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More than two out of five (36%) of firms today say flex-work initiatives are their top resort to curbing staff absenteeism.
But how effective are such initiatives really?
Not really, according to a study by Nottingham Business School, which surveyed over 5,000 households in the UK.
The study highlighted that working part-time for a longer period and working flexible hours were associated with lower job satisfaction among women, but greater satisfaction among men.
The main issues that contributed to this dissatisfaction included a feeling of being trapped in ‘restrictive’ flexible employment.
Plus, women felt they were only able to gain a low skilled employment and experienced limitations in career progression.
In comparison, the use of flexible working arrangements was often perceived more as a choice for men.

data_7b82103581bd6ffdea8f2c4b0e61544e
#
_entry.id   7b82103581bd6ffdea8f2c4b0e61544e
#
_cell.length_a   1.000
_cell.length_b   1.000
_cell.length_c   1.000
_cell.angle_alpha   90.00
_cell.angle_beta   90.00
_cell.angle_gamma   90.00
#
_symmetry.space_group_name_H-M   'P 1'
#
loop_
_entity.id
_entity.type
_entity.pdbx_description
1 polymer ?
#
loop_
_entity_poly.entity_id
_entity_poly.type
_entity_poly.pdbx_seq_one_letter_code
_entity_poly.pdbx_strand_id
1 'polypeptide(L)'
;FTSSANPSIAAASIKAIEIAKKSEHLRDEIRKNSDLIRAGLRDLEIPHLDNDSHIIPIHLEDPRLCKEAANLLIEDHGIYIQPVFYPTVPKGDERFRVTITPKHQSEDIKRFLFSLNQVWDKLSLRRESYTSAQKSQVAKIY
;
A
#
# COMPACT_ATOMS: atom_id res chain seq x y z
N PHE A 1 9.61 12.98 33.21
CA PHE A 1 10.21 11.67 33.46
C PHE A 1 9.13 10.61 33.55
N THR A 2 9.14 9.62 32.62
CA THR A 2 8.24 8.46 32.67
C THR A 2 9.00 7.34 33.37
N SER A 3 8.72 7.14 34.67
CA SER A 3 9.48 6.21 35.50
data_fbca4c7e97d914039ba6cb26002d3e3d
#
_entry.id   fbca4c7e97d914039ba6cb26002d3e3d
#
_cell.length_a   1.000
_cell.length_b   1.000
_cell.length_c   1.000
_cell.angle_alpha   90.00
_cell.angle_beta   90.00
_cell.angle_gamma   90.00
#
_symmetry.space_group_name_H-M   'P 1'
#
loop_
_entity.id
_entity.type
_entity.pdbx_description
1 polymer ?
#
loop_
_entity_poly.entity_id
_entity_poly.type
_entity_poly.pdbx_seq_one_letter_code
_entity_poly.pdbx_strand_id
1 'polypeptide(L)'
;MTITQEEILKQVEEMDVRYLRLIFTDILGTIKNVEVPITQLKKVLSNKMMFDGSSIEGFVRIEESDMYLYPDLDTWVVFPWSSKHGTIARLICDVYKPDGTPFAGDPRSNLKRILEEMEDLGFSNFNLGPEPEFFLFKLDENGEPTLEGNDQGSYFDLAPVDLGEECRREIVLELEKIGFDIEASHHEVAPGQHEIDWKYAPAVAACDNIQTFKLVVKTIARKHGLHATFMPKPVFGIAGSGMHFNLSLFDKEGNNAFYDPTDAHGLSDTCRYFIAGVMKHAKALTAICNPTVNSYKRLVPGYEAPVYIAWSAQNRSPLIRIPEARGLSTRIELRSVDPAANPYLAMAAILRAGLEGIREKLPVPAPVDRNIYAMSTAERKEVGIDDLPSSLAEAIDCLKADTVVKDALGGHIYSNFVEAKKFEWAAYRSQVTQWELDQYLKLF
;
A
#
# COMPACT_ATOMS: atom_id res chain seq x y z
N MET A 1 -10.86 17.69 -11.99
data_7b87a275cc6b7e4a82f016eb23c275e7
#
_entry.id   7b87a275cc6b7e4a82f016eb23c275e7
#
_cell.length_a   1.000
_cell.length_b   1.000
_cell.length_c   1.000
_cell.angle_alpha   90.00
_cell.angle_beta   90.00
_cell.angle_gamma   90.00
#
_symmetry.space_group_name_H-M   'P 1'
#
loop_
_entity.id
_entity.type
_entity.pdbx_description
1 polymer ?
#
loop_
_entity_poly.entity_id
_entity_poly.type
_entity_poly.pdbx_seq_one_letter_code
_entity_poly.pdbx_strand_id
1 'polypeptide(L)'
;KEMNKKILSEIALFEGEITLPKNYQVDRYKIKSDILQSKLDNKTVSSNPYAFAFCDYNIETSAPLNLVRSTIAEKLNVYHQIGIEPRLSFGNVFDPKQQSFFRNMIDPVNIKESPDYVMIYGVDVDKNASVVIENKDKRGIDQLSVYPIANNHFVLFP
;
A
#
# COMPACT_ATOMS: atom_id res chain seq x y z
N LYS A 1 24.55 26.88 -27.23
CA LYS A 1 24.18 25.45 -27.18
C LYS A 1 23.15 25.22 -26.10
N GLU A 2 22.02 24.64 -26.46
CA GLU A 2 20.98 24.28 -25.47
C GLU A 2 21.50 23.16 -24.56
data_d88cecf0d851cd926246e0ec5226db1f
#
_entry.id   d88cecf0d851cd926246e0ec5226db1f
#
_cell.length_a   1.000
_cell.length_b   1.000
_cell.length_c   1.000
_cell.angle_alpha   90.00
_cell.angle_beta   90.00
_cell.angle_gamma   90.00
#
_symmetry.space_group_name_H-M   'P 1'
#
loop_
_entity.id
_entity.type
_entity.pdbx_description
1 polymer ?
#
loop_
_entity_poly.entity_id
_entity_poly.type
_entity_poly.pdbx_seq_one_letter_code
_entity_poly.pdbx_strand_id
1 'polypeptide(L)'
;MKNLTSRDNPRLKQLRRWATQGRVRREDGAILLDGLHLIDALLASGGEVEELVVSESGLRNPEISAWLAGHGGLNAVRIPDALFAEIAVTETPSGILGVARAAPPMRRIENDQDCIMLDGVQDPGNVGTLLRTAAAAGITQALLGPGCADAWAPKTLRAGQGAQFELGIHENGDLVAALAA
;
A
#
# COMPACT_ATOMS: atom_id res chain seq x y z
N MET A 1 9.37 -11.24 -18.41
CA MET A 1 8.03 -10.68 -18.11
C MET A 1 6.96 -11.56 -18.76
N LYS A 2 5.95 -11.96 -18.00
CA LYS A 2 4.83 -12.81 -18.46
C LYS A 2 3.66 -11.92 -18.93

For example, flexi-time, the most common arrangement used by men, allows them to help with the management of household responsibilities while maintaining full-time employment.
However, while job satisfaction was negatively affected, the results did actually suggest that women working part-time experienced more leisure satisfaction.
“In practice, work-life balance and flexible working continue to be viewed as a ‘women’s issue’, as women more often reduce hours or work part-time as a result of constraints imposed by their greater household contribution” commented Dr. Daniel Wheatley, the main researcher on this survey.